Image: Zuzana Brianza
My to do list for today was very ambitious and included a school nativity play, hanging Christmas lights on a Wendyhouse and my first radiotherapy session.
The radiotherapy department is located in the basement. I hope the staff is friendly given they don't see much daylight. They seem to make up for the lack of natural light with muzak. Ray of light by Madonna would be an appropriate choice for a radiotherapy waiting room while Alice Cooper's Poison would fit well in the chemo ward.
Looking around the packed waiting room I realise I'm the youngest one there and the rest of the patients probably never heard of Madonna or Alice Cooper. I won't bother looking for the suggestion box then.
I wonder what's the rule in the radiotherapy reception area? Do I have to give up seat if another older person shows up?
I decide to follow the rule of the London Underground: No eye contact.
I'm not quite sure what my session involves. I did get a package with useful information but between Christmas cards and practicing songs for the school carols service I didn't get around to read it. Nevertheless, looking at the wall display celebrating 100 years of radiography I'm rather relieved the technology has advanced significantly.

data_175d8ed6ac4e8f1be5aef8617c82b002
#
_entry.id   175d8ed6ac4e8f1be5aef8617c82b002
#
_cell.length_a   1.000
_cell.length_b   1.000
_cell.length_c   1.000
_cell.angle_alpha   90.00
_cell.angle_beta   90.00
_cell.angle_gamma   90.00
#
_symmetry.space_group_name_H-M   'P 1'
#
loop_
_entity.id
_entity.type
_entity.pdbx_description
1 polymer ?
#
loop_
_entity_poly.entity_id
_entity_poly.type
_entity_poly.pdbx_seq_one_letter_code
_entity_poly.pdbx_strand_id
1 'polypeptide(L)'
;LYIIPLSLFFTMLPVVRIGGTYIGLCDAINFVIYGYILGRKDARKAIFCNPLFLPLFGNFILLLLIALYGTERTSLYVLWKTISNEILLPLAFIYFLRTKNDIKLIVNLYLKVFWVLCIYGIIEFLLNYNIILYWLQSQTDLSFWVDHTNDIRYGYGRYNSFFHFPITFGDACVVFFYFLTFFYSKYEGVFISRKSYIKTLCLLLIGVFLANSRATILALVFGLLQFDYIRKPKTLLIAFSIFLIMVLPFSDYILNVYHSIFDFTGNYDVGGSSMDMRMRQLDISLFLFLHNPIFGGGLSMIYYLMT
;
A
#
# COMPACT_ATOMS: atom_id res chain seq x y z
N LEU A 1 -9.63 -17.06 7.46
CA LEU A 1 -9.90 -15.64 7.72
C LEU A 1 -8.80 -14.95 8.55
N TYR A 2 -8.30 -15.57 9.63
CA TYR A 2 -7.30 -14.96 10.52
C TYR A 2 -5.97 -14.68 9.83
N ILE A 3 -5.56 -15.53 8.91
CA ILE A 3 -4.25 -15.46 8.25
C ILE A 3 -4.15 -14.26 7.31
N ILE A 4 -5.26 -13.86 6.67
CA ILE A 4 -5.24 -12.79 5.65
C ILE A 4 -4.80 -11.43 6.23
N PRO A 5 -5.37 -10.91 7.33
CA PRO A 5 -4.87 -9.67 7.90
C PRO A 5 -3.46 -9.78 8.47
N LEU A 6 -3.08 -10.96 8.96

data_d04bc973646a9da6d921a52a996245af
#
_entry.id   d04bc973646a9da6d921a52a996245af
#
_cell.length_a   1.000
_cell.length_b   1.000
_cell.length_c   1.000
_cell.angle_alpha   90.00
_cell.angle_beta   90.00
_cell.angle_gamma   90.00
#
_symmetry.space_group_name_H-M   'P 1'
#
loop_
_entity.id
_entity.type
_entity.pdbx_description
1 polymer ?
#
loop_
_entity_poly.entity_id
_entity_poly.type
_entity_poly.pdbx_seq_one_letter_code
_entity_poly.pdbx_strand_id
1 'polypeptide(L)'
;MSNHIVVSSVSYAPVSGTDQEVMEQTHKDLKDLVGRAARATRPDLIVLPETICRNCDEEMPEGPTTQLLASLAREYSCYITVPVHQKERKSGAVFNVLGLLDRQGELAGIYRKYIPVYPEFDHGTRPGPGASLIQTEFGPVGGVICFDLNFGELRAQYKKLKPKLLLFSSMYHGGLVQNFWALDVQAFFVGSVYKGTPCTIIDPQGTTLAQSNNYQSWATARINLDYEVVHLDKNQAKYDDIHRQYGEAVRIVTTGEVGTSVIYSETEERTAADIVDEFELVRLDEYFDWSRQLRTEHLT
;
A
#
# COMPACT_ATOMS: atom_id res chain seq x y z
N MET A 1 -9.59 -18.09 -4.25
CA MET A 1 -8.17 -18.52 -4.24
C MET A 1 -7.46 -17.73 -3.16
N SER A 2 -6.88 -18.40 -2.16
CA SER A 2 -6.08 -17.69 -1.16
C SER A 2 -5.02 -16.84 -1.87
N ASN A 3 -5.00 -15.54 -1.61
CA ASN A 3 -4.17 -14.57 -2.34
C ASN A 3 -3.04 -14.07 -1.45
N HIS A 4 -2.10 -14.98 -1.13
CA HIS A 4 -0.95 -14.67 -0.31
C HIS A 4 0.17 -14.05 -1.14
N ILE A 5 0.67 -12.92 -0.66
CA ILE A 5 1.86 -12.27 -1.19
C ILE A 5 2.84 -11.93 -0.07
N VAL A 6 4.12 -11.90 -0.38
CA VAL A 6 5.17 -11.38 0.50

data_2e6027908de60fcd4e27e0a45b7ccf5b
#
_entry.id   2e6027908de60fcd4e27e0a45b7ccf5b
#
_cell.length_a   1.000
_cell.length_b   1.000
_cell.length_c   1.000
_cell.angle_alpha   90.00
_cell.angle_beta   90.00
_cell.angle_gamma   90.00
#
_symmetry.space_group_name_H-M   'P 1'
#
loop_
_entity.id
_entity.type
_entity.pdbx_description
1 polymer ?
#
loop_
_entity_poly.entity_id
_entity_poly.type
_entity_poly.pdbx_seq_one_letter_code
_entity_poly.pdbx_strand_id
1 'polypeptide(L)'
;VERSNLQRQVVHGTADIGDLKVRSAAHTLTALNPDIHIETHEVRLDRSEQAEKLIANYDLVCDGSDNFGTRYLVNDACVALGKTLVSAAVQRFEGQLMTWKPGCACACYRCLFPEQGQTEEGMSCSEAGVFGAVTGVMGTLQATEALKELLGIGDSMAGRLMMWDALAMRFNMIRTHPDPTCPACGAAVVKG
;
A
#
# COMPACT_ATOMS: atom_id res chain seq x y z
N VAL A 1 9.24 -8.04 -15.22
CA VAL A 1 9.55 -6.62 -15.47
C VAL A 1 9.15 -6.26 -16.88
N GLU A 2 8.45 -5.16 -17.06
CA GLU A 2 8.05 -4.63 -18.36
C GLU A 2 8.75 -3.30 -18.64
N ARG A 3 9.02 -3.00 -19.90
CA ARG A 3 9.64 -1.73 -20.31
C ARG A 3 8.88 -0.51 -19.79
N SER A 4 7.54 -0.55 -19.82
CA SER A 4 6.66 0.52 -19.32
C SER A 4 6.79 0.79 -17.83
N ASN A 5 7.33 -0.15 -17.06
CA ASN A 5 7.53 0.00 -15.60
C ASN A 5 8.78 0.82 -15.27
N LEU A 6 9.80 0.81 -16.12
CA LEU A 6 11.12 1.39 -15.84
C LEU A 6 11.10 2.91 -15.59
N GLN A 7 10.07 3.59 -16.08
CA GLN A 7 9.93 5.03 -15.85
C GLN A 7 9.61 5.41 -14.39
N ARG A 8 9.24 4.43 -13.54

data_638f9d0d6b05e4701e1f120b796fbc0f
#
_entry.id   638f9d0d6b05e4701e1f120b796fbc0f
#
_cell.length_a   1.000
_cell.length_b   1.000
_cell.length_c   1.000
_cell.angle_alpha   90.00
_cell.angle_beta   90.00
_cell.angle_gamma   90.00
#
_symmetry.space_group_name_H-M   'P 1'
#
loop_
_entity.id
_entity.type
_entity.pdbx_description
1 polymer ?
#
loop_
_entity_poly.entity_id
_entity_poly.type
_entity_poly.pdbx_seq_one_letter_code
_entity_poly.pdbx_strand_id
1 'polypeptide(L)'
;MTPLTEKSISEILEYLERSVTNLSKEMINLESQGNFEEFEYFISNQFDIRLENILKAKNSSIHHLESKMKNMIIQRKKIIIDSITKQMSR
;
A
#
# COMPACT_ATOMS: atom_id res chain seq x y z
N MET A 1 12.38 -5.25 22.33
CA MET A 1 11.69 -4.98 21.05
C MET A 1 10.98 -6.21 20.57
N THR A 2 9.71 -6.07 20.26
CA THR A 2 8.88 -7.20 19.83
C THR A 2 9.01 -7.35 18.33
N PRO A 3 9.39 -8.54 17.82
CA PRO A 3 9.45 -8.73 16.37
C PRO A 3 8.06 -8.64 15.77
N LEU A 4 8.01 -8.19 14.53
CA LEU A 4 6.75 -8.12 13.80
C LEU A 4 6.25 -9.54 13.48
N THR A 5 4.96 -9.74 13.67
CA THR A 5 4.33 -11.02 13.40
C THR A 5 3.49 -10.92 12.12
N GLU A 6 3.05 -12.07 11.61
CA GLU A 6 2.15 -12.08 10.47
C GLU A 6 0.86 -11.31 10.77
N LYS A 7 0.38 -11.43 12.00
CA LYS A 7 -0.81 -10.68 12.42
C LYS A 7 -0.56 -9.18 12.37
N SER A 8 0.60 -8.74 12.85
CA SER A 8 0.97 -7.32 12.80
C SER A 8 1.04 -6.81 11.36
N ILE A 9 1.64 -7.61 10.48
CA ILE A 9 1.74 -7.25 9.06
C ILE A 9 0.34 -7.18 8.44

I decide to go through the useful information quickly so that I'm not caught by surprise like the last time during my radiotherapy planning session. I've heard of skin markings but didn't know that the dots were basically permanent tattoos. It seems that my session involves lying very still in a giant doughnut. After 14 rounds of chemo I'm confident I can do that.
"Let's check your tattoos" is a perfectly acceptable pick up line in a biker bar but sounds really odd when you hear it from a male nurse in a radiotherapy room. Hope they can still find the tats between my zillion birthmarks. After the radiotherapy machine has been lined up to my ink I'm told not to move for 10 minutes. It's not the most snug position, but as a mother I'm very used to sleeping in uncomfortable positions afraid to move in case the baby wakes up again. 10 minutes is not a lot but it's a really long time if you badly need to scratch your nose. 10 minutes is up and I can come out of the giant donut and finally scratch the hell out of my nose.
A couple of mums at the school gates came to say how sorry they are that I have to go to hospital nearly every day until January. To be honest I never thought this is how I'd be spending Christmas. But given that the school break lasts almost a month and with a good excuse to leave the house for a few hours every day, the chances are I may be the only one who won't completely lose it this Christmas holiday.
Merry Christmas to all!Suggest a correction